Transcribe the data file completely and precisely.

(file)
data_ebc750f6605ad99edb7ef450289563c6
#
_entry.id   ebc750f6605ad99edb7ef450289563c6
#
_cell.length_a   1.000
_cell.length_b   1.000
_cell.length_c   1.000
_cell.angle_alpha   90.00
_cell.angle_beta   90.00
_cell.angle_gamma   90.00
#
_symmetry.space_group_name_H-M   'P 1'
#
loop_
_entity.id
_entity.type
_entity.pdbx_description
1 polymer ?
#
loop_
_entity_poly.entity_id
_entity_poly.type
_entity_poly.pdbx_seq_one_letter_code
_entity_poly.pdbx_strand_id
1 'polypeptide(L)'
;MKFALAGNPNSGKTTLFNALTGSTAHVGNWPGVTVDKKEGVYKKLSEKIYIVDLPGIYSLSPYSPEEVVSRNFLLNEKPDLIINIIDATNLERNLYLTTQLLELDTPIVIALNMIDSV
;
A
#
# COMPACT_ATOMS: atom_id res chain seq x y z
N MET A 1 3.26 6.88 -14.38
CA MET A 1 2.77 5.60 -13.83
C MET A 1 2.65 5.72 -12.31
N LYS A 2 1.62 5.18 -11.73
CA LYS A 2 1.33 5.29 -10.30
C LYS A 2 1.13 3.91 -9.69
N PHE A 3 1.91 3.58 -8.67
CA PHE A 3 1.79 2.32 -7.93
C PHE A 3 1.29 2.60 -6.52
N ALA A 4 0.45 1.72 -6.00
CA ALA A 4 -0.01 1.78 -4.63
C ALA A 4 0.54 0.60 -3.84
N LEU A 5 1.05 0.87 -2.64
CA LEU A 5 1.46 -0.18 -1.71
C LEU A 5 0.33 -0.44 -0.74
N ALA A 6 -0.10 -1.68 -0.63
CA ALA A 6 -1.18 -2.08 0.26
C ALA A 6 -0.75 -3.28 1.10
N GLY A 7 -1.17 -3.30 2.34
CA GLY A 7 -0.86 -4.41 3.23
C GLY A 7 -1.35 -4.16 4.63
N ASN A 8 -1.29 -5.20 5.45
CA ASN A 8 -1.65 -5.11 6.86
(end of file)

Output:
data_ebc750f6605ad99edb7ef450289563c6
#
_entry.id   ebc750f6605ad99edb7ef450289563c6
#
_cell.length_a   1.000
_cell.length_b   1.000
_cell.length_c   1.000
_cell.angle_alpha   90.00
_cell.angle_beta   90.00
_cell.angle_gamma   90.00
#
_symmetry.space_group_name_H-M   'P 1'
#
loop_
_entity.id
_entity.type
_entity.pdbx_description
1 polymer ?
#
loop_
_entity_poly.entity_id
_entity_poly.type
_entity_poly.pdbx_seq_one_letter_code
_entity_poly.pdbx_strand_id
1 'polypeptide(L)'
;MKFALAGNPNSGKTTLFNALTGSTAHVGNWPGVTVDKKEGVYKKLSEKIYIVDLPGIYSLSPYSPEEVVSRNFLLNEKPDLIINIIDATNLERNLYLTTQLLELDTPIVIALNMIDSV
;
A
#
# COMPACT_ATOMS: atom_id res chain seq x y z
N MET A 1 3.26 6.88 -14.38
CA MET A 1 2.77 5.60 -13.83
C MET A 1 2.65 5.72 -12.31
N LYS A 2 1.62 5.18 -11.73
CA LYS A 2 1.33 5.29 -10.30
C LYS A 2 1.13 3.91 -9.69
N PHE A 3 1.91 3.58 -8.67
CA PHE A 3 1.79 2.32 -7.93
C PHE A 3 1.29 2.60 -6.52
N ALA A 4 0.45 1.72 -6.00
CA ALA A 4 -0.01 1.78 -4.63
C ALA A 4 0.54 0.60 -3.84
N LEU A 5 1.05 0.87 -2.64
CA LEU A 5 1.46 -0.18 -1.71
C LEU A 5 0.33 -0.44 -0.74
N ALA A 6 -0.10 -1.68 -0.63
CA ALA A 6 -1.18 -2.08 0.26
C ALA A 6 -0.75 -3.28 1.10
N GLY A 7 -1.17 -3.30 2.34
CA GLY A 7 -0.86 -4.41 3.23
C GLY A 7 -1.35 -4.16 4.63
N ASN A 8 -1.29 -5.20 5.45
CA ASN A 8 -1.65 -5.11 6.86